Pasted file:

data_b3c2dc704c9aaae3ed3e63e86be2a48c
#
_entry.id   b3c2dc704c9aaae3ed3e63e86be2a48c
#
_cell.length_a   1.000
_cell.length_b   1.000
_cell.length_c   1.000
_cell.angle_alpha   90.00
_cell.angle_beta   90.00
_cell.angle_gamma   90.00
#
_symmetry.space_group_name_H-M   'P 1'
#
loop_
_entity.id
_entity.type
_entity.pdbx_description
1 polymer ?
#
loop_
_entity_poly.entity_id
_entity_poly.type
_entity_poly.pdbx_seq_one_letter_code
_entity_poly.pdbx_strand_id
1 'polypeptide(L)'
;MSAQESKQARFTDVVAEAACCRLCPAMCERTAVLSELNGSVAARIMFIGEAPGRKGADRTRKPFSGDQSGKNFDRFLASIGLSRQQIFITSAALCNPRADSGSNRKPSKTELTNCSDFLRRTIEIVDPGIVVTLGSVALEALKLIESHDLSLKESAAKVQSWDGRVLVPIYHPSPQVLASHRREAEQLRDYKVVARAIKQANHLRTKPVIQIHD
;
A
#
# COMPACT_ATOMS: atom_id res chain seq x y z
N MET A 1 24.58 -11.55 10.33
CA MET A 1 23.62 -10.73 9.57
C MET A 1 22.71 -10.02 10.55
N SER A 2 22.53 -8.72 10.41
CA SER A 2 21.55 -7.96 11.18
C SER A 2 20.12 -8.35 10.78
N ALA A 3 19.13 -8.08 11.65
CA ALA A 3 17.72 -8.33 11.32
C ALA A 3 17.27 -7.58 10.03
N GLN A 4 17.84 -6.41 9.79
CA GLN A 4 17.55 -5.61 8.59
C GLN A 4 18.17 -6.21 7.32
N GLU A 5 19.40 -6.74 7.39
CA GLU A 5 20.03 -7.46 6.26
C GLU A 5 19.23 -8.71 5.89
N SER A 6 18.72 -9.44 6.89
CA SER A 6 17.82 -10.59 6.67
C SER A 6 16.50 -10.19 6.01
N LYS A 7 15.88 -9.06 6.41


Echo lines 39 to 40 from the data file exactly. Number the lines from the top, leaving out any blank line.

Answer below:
C ALA A 3 17.27 -7.58 10.03
N GLN A 4 17.84 -6.41 9.79